I would love to hear more about how you actually use those large blocks of time. Even those of us interested in careers at teaching-focused institutions are still largely being trained at big research universities which rely on a heavy lecture-only style curriculum. In talking to undergrads at my current R1, they say they hate things like “turn to your neighbor”. I suspect that is partly because they are not socialized to participate in class that way.
The evening classes are a bit rough at first, but then I love having the day available. More than twice per week would be crazy, though. (An additional layer in my own schedule is my commute by metro or by car, which isn’t short. This affects how I do things.)
Amber – I fortunately got the chance to get reassigned from a course to learn how to do interactive lecturing and discovery-based lessons with someone from our college of education. It was really enlightening. Among the things I learned were that even though students might say they don’t like it, if you do it frequently enough they do. In a big lecture hall, it’s best if they actually identify partners and/or groups to sit near, and to require this. I now start all of my classes, when I introduce the syllabus and policies, explaining my approach to the class. I say more or less, “My plan is to teach nothing. If I am teaching facts and concepts, then I’ve already failed, because you’ll forget them in weeks or years. Instead, I want to set up the circumstances of the class for you to discover information for yourself. This means that we’ll be running this class a lot differently than most of your other classes. You’re going to trust me on this. I’m not an expert at teaching like this, but I think it’ll be an improvement over what I’ve done in the past.”
If it’s a regular part of the course, rather than just happening out of the blue, then students like it. In my last 3-hour class, I was speaking for a maximum of ten minutes over the whole class. The students, nevertheless, learned a TON and I got a number of “that was a great class!” remarks afterwards. (The compliment was nice, though it could have come with less surprise.) I might post my ‘lesson plan’ for that as a post in the coming weeks.
Even if you don’t entirely change your lessons, the students will greatly benefit if you stop every 10-15 minutes and give them a quick problem for them to solve on their own, or to solve and discuss with a neighbor. The research shows that people learn much better when interacting with others, than when figuring it out on their own. Even if they don’t like it at first, they will grow to doing it. It’s okay to ‘go meta’ and explain why you’re doing this. I think I’ll be posting more, about how to get interactive lectures started. I think that’s the point. None (or very few) of us in the sciences are trained experts at teaching. We’re just experienced. So we might as well try to stumble through anyway. This isn’t a teaching blog, but I think these kinds of lessons actually might take less prep time, depending on how you do it, and are more effective.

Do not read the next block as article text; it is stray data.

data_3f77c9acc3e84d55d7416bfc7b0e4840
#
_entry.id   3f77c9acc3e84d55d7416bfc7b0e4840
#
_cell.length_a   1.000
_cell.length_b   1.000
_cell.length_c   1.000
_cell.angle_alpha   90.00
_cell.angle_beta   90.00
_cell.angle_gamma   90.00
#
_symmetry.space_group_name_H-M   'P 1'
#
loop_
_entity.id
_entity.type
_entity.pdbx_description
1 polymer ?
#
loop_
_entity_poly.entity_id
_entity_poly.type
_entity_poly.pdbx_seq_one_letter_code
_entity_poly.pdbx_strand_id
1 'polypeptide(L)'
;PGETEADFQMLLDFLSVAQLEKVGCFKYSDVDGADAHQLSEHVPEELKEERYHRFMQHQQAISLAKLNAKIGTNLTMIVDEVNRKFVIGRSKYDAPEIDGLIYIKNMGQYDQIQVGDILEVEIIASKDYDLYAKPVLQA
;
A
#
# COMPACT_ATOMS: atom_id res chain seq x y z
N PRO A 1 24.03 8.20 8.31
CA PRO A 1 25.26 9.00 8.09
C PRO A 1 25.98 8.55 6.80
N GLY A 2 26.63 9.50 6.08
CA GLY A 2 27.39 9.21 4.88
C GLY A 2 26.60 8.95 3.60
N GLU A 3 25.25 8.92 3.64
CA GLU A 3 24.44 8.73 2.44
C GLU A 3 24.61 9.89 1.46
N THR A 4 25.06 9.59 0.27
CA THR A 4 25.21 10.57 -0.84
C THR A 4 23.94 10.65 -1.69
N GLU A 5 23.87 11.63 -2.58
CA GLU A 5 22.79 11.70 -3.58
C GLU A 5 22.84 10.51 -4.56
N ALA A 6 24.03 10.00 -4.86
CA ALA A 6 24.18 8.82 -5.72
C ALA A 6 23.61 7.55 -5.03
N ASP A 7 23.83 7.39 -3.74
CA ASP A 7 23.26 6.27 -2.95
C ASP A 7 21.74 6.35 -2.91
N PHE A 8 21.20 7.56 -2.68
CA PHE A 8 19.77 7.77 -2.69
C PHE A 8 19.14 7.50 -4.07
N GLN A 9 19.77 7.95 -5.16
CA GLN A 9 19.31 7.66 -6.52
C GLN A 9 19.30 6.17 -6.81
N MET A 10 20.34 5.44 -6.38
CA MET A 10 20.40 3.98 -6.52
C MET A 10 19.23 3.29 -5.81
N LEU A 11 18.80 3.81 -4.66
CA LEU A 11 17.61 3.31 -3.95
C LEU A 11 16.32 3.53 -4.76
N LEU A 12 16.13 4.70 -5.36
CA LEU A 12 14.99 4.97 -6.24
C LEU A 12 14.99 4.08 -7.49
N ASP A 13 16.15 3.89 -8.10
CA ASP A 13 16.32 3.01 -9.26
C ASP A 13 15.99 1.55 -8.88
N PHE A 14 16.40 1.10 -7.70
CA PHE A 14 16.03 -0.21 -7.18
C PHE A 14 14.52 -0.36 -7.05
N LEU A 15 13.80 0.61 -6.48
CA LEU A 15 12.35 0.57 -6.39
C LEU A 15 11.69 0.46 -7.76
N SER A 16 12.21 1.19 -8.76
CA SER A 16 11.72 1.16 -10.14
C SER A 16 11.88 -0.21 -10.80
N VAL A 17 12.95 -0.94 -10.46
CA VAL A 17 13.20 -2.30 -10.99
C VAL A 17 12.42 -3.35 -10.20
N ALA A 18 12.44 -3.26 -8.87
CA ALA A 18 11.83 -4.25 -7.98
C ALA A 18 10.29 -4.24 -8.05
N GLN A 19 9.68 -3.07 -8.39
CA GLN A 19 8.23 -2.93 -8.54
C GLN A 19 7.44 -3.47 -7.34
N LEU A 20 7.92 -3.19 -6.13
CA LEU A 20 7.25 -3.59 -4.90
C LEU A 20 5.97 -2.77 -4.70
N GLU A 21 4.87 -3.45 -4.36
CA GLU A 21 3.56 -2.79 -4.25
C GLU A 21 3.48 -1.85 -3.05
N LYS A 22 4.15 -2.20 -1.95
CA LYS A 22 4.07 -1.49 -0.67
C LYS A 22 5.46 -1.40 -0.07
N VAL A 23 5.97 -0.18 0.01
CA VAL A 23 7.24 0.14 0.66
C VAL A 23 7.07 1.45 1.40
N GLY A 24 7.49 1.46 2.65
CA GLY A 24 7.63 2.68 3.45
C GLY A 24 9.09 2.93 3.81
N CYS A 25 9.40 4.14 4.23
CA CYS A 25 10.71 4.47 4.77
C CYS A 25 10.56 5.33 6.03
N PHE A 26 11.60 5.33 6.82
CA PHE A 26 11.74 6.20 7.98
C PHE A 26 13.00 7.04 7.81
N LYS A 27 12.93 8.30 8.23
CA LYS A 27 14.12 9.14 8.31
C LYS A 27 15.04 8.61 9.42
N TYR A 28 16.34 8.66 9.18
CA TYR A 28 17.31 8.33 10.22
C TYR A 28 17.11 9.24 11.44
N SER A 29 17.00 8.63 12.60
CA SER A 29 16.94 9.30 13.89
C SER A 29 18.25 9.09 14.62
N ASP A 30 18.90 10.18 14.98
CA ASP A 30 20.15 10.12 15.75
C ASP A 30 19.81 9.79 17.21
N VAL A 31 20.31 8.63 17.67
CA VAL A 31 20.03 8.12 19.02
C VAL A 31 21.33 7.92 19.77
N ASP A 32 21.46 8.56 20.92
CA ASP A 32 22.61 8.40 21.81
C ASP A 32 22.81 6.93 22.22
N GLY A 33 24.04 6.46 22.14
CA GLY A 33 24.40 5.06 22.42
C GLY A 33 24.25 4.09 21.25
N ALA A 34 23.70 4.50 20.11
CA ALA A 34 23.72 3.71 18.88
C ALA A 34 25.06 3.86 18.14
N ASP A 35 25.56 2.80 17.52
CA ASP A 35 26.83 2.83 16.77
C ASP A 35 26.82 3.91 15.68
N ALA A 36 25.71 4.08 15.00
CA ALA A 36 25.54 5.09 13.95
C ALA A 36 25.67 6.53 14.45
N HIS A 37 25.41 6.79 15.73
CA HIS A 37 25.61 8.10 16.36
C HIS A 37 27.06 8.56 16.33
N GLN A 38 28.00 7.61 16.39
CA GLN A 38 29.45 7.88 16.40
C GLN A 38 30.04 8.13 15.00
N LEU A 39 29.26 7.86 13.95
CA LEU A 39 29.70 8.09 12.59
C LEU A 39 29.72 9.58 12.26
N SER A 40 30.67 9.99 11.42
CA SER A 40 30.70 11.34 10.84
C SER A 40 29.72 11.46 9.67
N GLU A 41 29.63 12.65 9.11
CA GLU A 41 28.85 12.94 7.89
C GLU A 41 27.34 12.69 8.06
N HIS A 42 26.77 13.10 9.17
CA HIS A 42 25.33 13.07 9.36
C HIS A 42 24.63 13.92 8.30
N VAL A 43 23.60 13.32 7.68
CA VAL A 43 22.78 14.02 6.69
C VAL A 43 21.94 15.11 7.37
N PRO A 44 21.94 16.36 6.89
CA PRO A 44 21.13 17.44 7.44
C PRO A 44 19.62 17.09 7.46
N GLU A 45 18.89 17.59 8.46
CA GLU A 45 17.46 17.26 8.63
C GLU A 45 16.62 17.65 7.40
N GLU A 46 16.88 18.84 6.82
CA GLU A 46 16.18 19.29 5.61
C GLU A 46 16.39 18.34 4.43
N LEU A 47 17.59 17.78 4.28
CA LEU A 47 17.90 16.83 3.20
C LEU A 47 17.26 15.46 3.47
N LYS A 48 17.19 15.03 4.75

I think that is interesting about the 3 hour once a week session, and it makes a great deal of sense in terms of our lives as researchers. I am interested in what you opinion is on what is best for the students at a teaching centered school along two lines. 1) They come to these places to interact with us (teachers) as people more, so if they see us fewer days are we actually meeting their expectations. 2) What about freshman, I can see longer blocks of time with fewer days being great for Juniors and Seniors who know the ropes and what is expected of them. Freshman, I think benefit from interacting with us more, helping that transition from a high school setting where they have class every day. Any thoughts?
Yeah, I’d be reluctant to have a class meet once per week for first-year students. Part of it’s the expectation to do coursework and study in the intervening week, but another part is building a consistent peer network. They’ll work closely in those three-hour meetings, but I think seeing one another more frequently would help build a core of people who study together (for both commuter and residential campuses). If the students were cohorted together through their first year (one of the emerging “best practices,” as much as the phrase annoys me), then the might gel together. Theoretically this is where technology could come into play. You could require that everyone post to some board on a particular day with an observation from homework or something. They’d need to post and vote on google moderator, perhaps. That’d keep them engaged even if you’re not meeting.
But I think the students would think they’re not getting what they’re paying for. For young students, seeing them often lets me model behavior for them. Not that they see me as an example, but if I start right before class chatting about science in the news, political events in some other country, or the novel I’m reading at the moment, then they’ll see how I stay engaged in the world beyond what I do in the classroom. That ideally is what students can get from routine interactions with faculty, I think.